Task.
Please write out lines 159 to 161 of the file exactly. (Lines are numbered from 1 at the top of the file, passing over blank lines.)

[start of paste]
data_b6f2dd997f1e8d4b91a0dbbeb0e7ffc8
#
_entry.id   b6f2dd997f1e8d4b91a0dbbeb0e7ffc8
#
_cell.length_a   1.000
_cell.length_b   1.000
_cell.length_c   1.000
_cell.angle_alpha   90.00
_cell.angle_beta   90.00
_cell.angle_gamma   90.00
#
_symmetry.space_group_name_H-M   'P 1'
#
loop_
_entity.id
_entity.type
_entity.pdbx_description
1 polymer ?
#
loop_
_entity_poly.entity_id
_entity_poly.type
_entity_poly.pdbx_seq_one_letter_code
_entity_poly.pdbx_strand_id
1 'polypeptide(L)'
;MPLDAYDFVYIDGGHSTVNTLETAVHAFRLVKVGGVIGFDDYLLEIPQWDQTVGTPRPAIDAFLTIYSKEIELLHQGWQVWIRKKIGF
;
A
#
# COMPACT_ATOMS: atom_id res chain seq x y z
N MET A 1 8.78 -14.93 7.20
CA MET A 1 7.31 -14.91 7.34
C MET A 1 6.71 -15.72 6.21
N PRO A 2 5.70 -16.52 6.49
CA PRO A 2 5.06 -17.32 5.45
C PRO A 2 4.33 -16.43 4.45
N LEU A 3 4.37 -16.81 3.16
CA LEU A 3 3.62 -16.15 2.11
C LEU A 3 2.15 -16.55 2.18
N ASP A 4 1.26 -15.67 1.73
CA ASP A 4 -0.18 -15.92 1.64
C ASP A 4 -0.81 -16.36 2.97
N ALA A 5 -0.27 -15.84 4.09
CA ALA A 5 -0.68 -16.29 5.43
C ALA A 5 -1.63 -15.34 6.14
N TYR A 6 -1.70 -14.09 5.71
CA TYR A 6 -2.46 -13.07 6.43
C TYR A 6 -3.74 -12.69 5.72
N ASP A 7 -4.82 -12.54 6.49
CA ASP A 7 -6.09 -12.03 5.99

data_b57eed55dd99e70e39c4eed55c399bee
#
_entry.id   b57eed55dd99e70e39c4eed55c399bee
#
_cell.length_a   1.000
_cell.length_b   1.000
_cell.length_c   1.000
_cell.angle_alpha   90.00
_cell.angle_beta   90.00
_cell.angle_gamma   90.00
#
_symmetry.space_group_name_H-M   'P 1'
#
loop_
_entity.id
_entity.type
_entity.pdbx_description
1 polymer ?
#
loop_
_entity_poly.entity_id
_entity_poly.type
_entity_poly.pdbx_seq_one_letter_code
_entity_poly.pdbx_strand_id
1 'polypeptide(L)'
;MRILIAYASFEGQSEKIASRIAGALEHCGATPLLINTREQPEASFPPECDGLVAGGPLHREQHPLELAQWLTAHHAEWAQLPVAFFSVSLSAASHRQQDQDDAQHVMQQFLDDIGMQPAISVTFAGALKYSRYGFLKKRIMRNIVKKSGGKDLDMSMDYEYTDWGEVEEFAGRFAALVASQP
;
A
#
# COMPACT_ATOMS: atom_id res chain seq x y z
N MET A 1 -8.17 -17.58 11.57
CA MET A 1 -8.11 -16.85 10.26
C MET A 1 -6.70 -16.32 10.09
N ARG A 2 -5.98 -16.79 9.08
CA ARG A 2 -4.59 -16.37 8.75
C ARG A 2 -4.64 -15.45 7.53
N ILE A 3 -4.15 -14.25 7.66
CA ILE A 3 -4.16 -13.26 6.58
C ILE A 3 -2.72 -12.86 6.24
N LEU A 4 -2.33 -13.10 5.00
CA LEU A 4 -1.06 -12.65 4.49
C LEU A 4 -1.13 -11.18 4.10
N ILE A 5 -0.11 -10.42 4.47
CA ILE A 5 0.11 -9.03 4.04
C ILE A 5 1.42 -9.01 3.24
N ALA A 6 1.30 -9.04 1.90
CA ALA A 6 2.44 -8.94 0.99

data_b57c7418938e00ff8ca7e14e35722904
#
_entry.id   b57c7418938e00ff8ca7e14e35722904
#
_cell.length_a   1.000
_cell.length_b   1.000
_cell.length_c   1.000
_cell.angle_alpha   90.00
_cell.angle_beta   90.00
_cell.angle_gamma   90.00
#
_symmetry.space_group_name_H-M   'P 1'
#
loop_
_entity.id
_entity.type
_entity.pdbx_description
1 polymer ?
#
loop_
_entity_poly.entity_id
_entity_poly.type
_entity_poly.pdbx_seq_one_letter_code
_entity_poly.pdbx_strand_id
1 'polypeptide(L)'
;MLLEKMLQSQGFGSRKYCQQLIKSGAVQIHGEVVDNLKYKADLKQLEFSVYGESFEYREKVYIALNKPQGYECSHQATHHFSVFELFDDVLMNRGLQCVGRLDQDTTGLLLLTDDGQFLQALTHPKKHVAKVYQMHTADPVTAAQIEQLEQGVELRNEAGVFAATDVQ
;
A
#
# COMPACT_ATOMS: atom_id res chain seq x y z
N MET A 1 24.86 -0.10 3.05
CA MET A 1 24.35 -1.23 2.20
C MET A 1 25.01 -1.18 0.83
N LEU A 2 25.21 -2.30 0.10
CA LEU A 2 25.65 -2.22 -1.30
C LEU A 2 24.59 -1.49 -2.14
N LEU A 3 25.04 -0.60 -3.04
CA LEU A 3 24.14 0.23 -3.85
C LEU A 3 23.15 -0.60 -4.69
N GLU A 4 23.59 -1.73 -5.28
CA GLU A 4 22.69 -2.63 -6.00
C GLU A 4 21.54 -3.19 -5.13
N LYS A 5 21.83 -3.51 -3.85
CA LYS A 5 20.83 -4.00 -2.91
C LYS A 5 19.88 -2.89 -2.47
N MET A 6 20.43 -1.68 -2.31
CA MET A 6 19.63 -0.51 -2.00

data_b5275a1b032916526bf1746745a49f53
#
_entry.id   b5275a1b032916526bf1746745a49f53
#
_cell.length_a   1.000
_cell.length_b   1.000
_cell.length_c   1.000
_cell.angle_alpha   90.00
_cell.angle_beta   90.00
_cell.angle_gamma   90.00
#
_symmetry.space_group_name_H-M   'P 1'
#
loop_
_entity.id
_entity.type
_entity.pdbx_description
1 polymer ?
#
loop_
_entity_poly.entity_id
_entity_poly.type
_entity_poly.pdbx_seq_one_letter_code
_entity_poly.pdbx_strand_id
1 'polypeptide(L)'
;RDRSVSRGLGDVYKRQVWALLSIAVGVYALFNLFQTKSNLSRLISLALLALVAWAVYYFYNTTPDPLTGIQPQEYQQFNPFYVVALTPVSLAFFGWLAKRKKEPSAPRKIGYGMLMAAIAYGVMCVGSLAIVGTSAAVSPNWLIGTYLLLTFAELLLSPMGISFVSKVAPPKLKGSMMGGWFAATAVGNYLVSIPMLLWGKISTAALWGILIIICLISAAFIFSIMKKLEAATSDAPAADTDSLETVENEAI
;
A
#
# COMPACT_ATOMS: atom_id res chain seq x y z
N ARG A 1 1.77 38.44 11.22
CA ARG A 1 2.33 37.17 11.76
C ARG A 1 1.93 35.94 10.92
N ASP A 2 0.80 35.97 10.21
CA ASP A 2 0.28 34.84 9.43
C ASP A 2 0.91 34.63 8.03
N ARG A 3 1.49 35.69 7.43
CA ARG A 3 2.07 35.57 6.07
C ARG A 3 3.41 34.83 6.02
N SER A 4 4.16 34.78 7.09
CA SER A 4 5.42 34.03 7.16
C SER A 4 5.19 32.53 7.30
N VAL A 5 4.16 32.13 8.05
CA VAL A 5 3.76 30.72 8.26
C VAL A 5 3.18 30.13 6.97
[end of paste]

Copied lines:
_entity.id
_entity.type
_entity.pdbx_description